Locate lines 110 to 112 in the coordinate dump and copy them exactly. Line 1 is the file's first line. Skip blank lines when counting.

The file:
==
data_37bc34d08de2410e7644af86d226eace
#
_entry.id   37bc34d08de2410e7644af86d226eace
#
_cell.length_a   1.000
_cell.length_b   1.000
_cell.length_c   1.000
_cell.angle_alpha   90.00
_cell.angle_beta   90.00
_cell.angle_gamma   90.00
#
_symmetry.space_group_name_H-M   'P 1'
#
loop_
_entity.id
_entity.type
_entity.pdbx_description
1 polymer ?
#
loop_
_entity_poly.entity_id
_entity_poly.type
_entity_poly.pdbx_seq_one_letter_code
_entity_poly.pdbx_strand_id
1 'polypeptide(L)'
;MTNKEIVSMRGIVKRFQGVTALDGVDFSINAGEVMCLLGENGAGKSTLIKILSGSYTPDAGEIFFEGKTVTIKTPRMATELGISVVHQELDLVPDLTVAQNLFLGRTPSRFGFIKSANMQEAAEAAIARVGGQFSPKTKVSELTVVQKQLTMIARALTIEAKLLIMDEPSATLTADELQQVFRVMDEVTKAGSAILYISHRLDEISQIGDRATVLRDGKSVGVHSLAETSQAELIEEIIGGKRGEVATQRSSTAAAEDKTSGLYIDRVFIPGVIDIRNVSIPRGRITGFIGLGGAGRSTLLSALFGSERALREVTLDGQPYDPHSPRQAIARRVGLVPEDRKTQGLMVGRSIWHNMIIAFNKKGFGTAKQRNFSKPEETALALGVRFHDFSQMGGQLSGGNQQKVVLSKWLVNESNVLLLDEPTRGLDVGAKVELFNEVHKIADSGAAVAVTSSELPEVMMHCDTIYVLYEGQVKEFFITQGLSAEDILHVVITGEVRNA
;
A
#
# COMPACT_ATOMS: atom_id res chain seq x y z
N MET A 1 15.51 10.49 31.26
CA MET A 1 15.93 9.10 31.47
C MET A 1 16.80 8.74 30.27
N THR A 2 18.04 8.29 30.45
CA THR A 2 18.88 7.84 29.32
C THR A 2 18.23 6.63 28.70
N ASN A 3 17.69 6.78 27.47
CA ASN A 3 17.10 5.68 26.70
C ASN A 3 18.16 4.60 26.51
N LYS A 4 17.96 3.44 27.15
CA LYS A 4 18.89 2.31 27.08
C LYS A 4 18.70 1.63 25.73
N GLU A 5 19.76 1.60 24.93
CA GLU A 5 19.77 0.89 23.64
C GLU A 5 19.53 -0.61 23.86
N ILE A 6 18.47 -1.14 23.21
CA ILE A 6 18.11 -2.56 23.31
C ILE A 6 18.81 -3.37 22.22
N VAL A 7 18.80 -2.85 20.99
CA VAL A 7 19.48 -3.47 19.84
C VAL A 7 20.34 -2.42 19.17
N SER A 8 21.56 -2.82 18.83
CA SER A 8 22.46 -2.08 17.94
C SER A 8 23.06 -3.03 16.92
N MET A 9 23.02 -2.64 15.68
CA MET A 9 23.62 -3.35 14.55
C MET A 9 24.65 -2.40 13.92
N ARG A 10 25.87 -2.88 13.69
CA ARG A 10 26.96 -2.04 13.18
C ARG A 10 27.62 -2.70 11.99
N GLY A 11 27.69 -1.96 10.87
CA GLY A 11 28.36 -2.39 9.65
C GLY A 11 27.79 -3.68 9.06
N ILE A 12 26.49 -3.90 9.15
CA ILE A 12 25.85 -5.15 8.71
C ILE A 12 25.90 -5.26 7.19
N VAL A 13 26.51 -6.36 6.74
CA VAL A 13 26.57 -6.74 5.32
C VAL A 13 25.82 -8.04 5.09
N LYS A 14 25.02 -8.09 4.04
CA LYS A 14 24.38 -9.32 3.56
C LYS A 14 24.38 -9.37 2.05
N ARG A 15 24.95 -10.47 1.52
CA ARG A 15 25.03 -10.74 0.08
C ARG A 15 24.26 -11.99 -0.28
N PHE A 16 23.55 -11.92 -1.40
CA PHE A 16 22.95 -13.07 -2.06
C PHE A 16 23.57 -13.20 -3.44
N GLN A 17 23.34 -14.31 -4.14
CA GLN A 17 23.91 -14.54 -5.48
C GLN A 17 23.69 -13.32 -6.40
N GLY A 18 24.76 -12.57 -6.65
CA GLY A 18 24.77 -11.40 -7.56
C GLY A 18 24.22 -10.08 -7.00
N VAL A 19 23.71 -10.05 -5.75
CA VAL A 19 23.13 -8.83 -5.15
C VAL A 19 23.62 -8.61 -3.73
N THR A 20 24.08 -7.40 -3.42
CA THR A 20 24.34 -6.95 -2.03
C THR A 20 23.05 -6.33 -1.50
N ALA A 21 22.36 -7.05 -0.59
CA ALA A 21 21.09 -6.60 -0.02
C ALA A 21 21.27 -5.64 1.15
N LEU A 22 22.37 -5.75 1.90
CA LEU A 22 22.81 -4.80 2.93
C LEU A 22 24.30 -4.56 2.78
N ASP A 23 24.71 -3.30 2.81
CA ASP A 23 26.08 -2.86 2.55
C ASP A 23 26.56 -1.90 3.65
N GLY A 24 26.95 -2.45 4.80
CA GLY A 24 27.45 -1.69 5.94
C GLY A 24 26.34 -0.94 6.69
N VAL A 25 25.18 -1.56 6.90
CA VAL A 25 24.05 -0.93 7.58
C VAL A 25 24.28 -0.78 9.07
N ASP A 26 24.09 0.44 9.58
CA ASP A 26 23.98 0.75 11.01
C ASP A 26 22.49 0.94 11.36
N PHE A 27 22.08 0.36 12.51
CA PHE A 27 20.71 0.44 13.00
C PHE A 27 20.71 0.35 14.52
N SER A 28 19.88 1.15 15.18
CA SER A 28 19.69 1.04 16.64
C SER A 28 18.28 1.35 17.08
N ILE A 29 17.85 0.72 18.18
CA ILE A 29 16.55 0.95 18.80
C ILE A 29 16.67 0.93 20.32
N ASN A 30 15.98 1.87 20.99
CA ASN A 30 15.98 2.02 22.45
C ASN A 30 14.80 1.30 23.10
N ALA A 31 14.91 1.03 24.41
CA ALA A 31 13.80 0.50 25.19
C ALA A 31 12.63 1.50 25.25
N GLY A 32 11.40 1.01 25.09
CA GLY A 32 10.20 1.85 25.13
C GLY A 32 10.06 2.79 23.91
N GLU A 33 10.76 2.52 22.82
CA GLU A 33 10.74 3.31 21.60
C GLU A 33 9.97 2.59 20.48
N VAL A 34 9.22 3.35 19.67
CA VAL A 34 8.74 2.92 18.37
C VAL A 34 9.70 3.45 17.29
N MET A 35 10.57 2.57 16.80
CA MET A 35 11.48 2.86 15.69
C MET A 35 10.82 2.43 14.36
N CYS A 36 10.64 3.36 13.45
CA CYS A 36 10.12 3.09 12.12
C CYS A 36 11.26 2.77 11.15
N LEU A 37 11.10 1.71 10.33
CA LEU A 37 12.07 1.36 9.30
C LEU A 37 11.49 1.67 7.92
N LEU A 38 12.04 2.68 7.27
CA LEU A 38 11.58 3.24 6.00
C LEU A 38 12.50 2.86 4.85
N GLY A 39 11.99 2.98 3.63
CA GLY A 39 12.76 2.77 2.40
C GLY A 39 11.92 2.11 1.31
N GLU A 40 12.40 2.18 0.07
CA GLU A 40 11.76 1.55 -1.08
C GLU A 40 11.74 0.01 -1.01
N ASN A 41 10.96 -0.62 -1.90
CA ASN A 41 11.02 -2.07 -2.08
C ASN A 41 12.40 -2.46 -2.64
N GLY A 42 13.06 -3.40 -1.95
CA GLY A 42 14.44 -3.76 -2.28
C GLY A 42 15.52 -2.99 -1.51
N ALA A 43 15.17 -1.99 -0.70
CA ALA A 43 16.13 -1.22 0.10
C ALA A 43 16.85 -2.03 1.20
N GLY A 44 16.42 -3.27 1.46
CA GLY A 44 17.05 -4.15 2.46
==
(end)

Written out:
CA PHE A 27 20.71 0.44 13.00
C PHE A 27 20.71 0.35 14.52
N SER A 28 19.88 1.15 15.18